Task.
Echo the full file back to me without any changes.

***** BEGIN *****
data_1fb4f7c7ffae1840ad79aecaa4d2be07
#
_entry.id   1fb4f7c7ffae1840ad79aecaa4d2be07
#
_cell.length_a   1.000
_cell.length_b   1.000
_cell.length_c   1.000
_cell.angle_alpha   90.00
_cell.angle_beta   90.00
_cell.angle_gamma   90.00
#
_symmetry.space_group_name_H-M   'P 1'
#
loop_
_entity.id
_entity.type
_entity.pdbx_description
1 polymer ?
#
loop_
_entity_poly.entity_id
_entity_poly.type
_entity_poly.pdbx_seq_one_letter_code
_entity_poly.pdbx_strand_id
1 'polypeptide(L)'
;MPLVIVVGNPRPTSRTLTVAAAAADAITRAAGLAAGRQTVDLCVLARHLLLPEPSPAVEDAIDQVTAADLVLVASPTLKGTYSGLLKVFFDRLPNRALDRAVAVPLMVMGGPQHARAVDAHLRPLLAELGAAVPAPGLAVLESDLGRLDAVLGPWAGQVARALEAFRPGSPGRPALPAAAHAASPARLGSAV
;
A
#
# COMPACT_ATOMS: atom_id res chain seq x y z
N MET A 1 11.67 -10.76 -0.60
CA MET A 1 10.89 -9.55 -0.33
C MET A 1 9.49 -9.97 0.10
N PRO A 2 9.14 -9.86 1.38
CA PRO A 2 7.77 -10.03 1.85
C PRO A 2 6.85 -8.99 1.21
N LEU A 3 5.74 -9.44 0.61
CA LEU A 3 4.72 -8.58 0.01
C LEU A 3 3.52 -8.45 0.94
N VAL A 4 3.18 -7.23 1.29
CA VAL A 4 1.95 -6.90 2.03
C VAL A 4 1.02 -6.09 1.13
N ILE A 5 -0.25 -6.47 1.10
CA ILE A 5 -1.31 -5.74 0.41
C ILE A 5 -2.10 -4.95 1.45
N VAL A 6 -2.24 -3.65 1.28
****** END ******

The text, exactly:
data_1fb4f7c7ffae1840ad79aecaa4d2be07
#
_entry.id   1fb4f7c7ffae1840ad79aecaa4d2be07
#
_cell.length_a   1.000
_cell.length_b   1.000
_cell.length_c   1.000
_cell.angle_alpha   90.00
_cell.angle_beta   90.00
_cell.angle_gamma   90.00
#
_symmetry.space_group_name_H-M   'P 1'
#
loop_
_entity.id
_entity.type
_entity.pdbx_description
1 polymer ?
#
loop_
_entity_poly.entity_id
_entity_poly.type
_entity_poly.pdbx_seq_one_letter_code
_entity_poly.pdbx_strand_id
1 'polypeptide(L)'
;MPLVIVVGNPRPTSRTLTVAAAAADAITRAAGLAAGRQTVDLCVLARHLLLPEPSPAVEDAIDQVTAADLVLVASPTLKGTYSGLLKVFFDRLPNRALDRAVAVPLMVMGGPQHARAVDAHLRPLLAELGAAVPAPGLAVLESDLGRLDAVLGPWAGQVARALEAFRPGSPGRPALPAAAHAASPARLGSAV
;
A
#
# COMPACT_ATOMS: atom_id res chain seq x y z
N MET A 1 11.67 -10.76 -0.60
CA MET A 1 10.89 -9.55 -0.33
C MET A 1 9.49 -9.97 0.10
N PRO A 2 9.14 -9.86 1.38
CA PRO A 2 7.77 -10.03 1.85
C PRO A 2 6.85 -8.99 1.21
N LEU A 3 5.74 -9.44 0.61
CA LEU A 3 4.72 -8.58 0.01
C LEU A 3 3.52 -8.45 0.94
N VAL A 4 3.18 -7.23 1.29
CA VAL A 4 1.95 -6.90 2.03
C VAL A 4 1.02 -6.09 1.13
N ILE A 5 -0.25 -6.47 1.10
CA ILE A 5 -1.31 -5.74 0.41
C ILE A 5 -2.10 -4.95 1.45
N VAL A 6 -2.24 -3.65 1.28